Some of the world’s wealthiest people started out dirt poor. Wealth tends to create more wealth, but a rich background is not the only way to the top. These 11 people not only climbed to the top of their industries but also became some of the richest person in the world.
Here are 11 rags-to-riches stories that remind us through determination, grit, and a bit of luck anyone can overcome their circumstances and achieve extraordinary success.
1. Starbucks’ Howard Schultz grew up in a housing complex for the poor.
Net worth: $3 Billion
In an interview with British tabloid Mirror, Schultz says: “Growing up I always felt like I was living on the other side of the tracks. I knew the people on the other side had more resources, more money, and happier families. And for some reason, I don’t know why or how, I wanted to climb over that fence and achieve something beyond what people were saying was possible. I may have a suit and tie on now but I know where I’m from and I know what it’s like.”
Schultz ended up winning a football scholarship to the University of Northern Michigan and went to work for Xerox after graduation. Shortly after, he took over a coffee shop called Starbucks, which at the time had only 60 shops. Schultz became the company’s CEO in 1987 and grew the coffee chain to more than 16,000 outlets worldwide.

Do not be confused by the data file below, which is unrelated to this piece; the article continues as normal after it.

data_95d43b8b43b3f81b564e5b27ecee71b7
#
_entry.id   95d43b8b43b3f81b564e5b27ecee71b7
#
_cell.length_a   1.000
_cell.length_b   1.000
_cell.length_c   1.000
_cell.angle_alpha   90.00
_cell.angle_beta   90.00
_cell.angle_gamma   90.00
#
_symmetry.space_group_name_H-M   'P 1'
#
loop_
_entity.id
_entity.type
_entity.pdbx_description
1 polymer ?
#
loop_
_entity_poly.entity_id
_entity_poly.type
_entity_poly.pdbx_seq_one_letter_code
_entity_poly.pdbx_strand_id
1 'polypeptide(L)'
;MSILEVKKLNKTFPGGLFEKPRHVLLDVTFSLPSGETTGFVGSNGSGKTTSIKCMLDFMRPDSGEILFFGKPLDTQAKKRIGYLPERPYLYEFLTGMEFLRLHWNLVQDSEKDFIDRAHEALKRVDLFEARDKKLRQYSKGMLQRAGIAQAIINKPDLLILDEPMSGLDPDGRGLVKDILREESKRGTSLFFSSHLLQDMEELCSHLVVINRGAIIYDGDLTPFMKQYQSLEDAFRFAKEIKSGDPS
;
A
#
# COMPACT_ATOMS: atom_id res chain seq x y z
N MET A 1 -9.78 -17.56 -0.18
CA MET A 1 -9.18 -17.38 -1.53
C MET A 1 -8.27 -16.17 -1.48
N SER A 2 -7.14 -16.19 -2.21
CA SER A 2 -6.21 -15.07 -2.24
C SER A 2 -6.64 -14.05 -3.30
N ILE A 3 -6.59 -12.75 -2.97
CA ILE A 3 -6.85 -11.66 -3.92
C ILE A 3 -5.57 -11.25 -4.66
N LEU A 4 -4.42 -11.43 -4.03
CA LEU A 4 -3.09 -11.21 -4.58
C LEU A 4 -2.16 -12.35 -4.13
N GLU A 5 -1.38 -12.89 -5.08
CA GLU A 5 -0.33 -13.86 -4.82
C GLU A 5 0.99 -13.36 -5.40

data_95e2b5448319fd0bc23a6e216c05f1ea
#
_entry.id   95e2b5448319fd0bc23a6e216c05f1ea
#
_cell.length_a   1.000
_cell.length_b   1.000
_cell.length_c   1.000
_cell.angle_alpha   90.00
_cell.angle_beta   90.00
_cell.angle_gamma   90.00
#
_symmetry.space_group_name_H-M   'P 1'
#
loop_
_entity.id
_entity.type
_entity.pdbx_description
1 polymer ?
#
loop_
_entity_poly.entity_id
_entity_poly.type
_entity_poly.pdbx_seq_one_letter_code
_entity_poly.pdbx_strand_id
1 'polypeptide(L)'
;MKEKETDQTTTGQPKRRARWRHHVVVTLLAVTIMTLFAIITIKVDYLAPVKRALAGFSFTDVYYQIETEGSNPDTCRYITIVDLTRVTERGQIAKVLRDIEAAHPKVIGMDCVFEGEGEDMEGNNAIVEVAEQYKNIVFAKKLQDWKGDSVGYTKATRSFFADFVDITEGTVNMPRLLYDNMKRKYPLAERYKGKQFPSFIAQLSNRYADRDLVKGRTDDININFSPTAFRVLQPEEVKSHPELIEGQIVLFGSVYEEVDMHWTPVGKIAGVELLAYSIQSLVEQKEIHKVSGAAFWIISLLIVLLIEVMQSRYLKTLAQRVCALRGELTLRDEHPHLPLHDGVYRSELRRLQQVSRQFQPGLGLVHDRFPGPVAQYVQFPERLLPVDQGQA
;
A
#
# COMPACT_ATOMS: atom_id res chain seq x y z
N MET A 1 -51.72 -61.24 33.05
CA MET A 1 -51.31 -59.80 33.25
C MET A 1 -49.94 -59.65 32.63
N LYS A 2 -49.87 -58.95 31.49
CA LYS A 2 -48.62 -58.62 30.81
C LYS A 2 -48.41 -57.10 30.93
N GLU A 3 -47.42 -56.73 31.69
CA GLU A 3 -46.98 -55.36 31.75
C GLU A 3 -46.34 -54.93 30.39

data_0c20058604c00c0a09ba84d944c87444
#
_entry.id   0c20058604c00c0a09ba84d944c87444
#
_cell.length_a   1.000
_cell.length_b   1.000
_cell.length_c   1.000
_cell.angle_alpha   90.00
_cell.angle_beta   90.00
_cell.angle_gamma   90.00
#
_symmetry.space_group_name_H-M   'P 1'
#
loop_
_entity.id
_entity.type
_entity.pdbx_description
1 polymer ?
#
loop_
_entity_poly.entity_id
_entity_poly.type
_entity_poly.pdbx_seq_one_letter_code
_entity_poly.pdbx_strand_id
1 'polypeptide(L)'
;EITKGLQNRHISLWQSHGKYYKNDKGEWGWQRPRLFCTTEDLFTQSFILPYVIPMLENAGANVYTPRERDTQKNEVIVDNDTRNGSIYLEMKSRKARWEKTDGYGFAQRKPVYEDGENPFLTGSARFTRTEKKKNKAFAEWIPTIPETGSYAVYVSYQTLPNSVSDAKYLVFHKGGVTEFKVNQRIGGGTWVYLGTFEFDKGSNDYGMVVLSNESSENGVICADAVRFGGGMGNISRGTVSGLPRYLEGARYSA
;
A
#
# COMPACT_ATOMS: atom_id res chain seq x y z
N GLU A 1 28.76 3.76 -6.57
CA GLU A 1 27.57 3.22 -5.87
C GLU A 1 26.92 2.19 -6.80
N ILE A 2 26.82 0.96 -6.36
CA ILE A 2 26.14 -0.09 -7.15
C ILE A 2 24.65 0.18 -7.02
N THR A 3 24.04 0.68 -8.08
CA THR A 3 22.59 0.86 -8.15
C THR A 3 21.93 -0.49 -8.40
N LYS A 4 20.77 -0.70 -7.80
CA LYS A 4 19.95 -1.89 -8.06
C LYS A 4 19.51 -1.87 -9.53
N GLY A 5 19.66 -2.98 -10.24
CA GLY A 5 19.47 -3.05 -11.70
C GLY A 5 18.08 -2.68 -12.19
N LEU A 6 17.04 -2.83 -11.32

2. Jan Koum, the CEO and cofounder of WhatsApp, once lived on food stamps before Facebook made him a billionaire.
Net worth: $7.7 Billion
Jan Koum came to the US from Ukraine when he was 16 years old. His family, struggling to make ends meet, lived on food stamps that they picked up a couple blocks away from Koum’s future WhatsApp offices in Mountain View, California.
In 2009, he and cofounder Brian Acton launched the real-time messaging app with an aim to connect people around the world. It essentially replaces text messaging. WhatsApp, which now has over 600 million global users agreed to a $19 billion buyout from Facebook earlier this year. The deal made Koum a multibillionaire.
3. Born into poverty, Oprah Winfrey became the first African American TV correspondent in Nashville.
Net worth: $3 Billion
Winfrey was born into a poor family in Mississippi, but this didn’t stop her from winning a scholarship to Tennessee State University and becoming the first African American TV correspondent in the state at the age of 19.
In 1983, Winfrey moved to Chicago to work for an AM talk show, which would later be called “The Oprah Winfrey Show.”
4. Forever 21 founder Do Won Chang worked as a janitor, gas station attendant, and in a coffee shop when he first moved to America.
Net worth: $4.8 Billion
The husband and wife team Do Won Chang and Jin Sook behind Forever 21 didn’t always have it so easy. After moving to America from Korea in 1981, Do Won had to work three jobs at the same time to make ends meet. They opened their first clothing store in 1984.
Forever 21 is now an international, 480 Stores Empire that rakes in around $3 billion in sales a year.
5. Steel tycoon Lakshmi Mittal came from modest beginnings in India.
Net worth: $13.6 Billion
A 2009 BBC article says the ArcelorMittal’s CEO and chairman, who was born in 1950 to a poor family in the Indian state of Rajasthan, “established the foundations of his fortune over two decades by doing much of his business in the steel industry equivalent of a discount warehouse.”
Today Mittal runs the world’s largest steel making company and is a multibillionaire.